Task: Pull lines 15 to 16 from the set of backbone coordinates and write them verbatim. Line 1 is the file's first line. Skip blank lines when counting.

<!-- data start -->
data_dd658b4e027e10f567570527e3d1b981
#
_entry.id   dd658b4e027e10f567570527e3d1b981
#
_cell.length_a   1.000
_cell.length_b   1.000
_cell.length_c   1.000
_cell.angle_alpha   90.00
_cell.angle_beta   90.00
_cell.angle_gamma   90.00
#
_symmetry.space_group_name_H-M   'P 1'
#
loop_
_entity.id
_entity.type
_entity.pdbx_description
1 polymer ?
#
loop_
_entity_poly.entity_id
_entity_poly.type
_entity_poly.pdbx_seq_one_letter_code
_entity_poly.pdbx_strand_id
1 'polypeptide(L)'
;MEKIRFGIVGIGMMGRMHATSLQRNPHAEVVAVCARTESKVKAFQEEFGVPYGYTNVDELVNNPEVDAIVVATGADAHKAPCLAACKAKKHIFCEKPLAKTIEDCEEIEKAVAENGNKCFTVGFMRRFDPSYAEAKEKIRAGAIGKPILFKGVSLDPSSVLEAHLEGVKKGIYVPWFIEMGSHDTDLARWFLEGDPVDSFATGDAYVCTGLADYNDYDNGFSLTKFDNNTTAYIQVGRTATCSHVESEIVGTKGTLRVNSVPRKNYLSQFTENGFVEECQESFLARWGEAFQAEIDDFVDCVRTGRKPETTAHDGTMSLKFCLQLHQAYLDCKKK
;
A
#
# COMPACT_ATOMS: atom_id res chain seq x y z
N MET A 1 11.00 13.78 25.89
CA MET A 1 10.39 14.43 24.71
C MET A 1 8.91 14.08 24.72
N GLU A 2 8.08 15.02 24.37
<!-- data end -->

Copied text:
_entity.id
_entity.type